Levels of Access Control through Keycloak Part 2: Token Flows

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This is part 2 of a 4-part series on Keycloak. For part 1, click here.

In the previous section, we utilized to perform HTTP requests to get the token. This was possible through something called a Direct Access Grant and usually, in a web application or a service, we don't want that since this involves sending plaintext username and password in a request.

The most recommended way of getting a token for your application or service is through something called Authorization Code Flow.

Authorization Code Flow

First, you need to fire up the Keycloak Administration Console again and change some configuration parameters on the we created:

  1. Disable Direct Access Grant
  2. Change the to
  3. For specify the URL of the REST API we've implemented so far with a new path that we're going to implement now
Set client to confidential and disable Direct Access Grant
Specify a redirect URL

Click on . Once this is done, a new tab appears on the client called . Click on it and copy the value of .

Save the Secret somewhere

The and the are a pair of credentials that an app or a service can use to authenticate itself. A client entity itself is a specification representing an app or a service wishing to utilize the authentication capabilities exposed by Keycloak.

Once this configuration is done, a token can be generated by opening this URL in the browser:

http://localhost:8080/auth/realms/test/protocol/openid-connect/auth?response_type=code&client_id=my-test-client&redirect_uri=http%3A%2F%2Flocalhost%3A1234%2Fv1%2Ftoken&scope=openid&state=something

This is a URL for Keycloak with some query parameters defining what type of engagement we’re about the begin. When you open this URL, you’ll be redirected to a login page. Put in the credentials that we’ve used so far and log in. Once you’ve logged in, you’re redirected to a non-existent URL. This is fine, we’re going to build the API on this URL later on. For now, focus on the URL itself which should be of the following form:

http://localhost:1234/v1/token?state=http%3A%2F%2Flocalhost%3A1234%2Fv1%2Fself&session_state=01235309-3305-44d2-afb3-6fcda5ead626&code=1debba47-218a-46e0-b973-f514ccf03b85.01235309-3305-44d2-afb3-6fcda5ead626.8ed9bbce-6bfd-469a-adbd-f6ed30293de9

Notice the value of query parameter. Copy it. We now need to perform a request using with this and the client credentials we set up earlier as follows:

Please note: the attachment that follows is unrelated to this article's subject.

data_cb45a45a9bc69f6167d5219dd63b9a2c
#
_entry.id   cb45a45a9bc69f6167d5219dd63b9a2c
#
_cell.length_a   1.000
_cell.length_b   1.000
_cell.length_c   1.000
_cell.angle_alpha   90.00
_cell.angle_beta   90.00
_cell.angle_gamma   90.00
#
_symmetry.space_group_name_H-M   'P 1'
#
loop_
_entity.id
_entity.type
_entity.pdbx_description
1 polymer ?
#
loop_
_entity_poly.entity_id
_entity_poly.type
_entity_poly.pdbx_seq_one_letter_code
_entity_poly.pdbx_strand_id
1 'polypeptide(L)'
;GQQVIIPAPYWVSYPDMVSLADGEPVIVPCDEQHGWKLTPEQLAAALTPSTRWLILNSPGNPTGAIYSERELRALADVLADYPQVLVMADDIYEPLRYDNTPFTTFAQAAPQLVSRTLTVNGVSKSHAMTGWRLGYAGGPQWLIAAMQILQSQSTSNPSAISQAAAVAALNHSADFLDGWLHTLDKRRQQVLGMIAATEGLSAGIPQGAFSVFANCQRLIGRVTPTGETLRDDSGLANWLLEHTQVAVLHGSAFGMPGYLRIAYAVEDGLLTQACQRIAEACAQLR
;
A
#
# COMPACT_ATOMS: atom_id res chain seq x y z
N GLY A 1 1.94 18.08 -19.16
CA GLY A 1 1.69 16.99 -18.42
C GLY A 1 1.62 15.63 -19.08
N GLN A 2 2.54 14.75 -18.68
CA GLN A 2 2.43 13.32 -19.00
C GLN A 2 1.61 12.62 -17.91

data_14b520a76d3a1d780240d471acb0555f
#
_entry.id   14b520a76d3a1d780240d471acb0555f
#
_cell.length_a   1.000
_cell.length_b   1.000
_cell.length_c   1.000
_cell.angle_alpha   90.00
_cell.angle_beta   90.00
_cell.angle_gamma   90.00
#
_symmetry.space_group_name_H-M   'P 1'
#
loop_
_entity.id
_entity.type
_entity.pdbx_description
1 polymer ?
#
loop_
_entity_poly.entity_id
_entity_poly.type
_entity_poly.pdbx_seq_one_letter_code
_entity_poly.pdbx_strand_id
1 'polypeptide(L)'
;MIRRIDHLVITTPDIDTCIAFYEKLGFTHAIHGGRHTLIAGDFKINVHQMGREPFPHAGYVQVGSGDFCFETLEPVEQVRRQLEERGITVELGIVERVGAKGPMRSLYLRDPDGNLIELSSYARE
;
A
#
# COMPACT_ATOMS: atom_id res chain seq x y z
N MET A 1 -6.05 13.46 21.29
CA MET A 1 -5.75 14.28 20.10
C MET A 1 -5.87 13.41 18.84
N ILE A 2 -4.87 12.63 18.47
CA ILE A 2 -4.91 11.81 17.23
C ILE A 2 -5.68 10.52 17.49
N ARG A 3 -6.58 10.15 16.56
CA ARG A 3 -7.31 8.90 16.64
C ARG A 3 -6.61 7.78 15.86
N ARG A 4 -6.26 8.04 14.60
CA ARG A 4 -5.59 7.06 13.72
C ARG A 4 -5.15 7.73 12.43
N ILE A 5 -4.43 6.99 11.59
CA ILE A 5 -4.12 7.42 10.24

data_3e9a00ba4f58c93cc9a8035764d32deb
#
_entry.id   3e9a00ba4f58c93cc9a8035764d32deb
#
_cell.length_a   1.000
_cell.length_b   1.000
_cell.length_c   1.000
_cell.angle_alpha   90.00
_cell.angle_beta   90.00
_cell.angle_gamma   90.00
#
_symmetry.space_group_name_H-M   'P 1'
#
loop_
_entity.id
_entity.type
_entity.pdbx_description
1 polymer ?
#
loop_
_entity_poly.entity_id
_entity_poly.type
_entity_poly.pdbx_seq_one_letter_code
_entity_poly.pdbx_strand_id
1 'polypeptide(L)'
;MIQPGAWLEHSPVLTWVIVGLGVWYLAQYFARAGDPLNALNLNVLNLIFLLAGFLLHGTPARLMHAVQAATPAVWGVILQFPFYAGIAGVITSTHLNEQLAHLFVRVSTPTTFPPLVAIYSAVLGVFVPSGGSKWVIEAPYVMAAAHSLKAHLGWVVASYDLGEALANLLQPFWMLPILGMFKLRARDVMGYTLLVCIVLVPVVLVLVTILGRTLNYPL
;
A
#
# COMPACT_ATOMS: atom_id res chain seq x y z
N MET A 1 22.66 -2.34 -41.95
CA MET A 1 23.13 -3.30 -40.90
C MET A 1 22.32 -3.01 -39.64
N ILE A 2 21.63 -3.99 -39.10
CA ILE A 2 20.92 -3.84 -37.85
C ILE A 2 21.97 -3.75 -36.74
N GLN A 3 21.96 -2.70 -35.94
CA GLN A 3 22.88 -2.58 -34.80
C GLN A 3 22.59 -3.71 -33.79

curl -X POST http://localhost:8080/auth/realms/test/protocol/openid-connect/token \
--data grant_type=authorization_code \
--data 'client_id=my-test-client' \
--data client_secret=<PUT CLIENT SECRET HERE> \
--data code=<PUT CODE HERE> \
--data 'redirect_uri=http%3A%2F%2Flocalhost%3A1234%2Fv1%2Ftoken'

In response, you’d get the same payload as before with in it.

Okay, so what just happened? The exchange of requests above is supposed to be done by your app or service in an automated way as follows:

The sequential workflow of Authorization Code flow
  1. You open a browser and perform a call to your service
  2. Your service redirects your browser to Keycloak so that it can get an authorization code. Your browser then performs a on Keycloak
  3. Keycloak establishes that you’re not logged in and returns a login page
  4. Once you log in, Keycloak redirects your browser back to the service with authorization code. Your browser performs a new call on your service with the authorization code
  5. Combining the authorization code with client credentials, your service performs a call. This establishes the identity of your service and returns an access token

This is the standard OAuth2 Authorization Code Flow which a lot of modern apps and services use for different purposes. For example, wherever you see the button or , you're essentially using this flow where and are acting as the servers that provide authorization services like Keycloak.

To programmatically demonstrate this, let’s modify our REST API to cater for redirection as follows:

import falcon
from openidcpy import OidcClient
from json import dumps
import bjoern
import uuid
discovery_url = 'http://localhost:8080/auth/realms/test/.well-known/openid-configuration'
client_id = 'my-test-client'
# We'd need to include the client secret too now
client_secret = 'e89ea5d6-47e3-403a-a2c0-724445c6699e'
client = OidcClient(discovery_uri=discovery_url, client_id=client_id,client_secret=client_secret)
# Applications implementing authorization code flow
# usually require sessions, we're going to store
# sessions here
SESSIONS = {}
# Just a random session id generator
get_new_id = lambda: str(uuid.uuid1())
def get_user(claims):
user = {'id': claims['sub']}
if 'email' in claims:
user['email'] = claims['email']
if 'given_name' in claims:
user['firstname'] = claims['given_name']
if 'family_name' in claims:
user['lastname'] = claims['family_name']
if 'preferred_username' in claims:
user['username'] = claims['preferred_username']
return user
class SelfApi(object): def on_get(self, req, resp):
# We'd be checking if the URL has a query parameter